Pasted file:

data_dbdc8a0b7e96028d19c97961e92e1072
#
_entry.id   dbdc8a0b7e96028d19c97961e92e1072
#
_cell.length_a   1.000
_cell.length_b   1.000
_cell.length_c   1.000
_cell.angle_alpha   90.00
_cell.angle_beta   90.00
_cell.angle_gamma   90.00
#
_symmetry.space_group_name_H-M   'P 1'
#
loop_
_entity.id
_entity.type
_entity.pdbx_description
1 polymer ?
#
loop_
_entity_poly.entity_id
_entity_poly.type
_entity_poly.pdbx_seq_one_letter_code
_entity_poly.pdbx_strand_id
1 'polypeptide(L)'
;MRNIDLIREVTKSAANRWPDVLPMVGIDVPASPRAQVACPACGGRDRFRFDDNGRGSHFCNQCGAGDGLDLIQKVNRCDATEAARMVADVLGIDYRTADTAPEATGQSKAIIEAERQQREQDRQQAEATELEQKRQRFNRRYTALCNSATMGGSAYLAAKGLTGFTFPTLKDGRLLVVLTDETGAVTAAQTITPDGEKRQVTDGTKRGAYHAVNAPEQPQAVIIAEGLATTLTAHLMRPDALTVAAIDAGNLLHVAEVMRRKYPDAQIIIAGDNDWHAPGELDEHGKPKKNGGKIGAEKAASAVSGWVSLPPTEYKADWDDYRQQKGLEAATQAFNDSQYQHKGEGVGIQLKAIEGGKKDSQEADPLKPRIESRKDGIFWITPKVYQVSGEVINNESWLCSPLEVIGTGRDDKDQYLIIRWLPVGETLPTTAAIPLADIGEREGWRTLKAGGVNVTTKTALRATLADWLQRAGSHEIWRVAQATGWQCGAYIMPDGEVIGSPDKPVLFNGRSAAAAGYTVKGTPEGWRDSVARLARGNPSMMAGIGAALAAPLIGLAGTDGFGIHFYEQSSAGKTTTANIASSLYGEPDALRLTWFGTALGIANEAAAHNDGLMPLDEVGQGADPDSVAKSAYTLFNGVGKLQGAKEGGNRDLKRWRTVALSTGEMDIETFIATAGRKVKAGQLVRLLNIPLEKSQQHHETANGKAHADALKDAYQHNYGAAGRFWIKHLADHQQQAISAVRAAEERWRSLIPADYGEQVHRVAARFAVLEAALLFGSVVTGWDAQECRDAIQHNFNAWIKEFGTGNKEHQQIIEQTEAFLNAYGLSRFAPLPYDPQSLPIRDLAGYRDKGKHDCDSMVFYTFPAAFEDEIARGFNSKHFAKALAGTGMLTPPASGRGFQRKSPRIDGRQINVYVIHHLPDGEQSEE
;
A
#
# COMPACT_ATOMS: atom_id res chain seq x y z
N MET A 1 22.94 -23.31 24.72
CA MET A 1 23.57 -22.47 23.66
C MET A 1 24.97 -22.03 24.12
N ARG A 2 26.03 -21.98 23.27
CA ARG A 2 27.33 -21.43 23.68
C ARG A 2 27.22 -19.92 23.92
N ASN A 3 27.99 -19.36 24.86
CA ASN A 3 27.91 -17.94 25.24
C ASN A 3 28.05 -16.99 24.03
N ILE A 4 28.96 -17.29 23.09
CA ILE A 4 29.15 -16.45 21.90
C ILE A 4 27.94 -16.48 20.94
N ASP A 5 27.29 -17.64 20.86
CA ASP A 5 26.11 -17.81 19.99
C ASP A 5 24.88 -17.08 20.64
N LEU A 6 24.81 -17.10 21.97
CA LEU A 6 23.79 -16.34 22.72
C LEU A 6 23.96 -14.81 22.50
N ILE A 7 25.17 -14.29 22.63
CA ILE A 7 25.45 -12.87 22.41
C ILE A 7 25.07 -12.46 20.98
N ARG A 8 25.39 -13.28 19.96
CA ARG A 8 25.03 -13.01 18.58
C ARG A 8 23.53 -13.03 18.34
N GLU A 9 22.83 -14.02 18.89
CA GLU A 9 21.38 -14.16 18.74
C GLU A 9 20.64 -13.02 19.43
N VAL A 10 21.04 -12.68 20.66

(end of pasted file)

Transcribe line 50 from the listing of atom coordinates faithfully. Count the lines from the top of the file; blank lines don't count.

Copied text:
CA ILE A 7 25.45 -12.87 22.41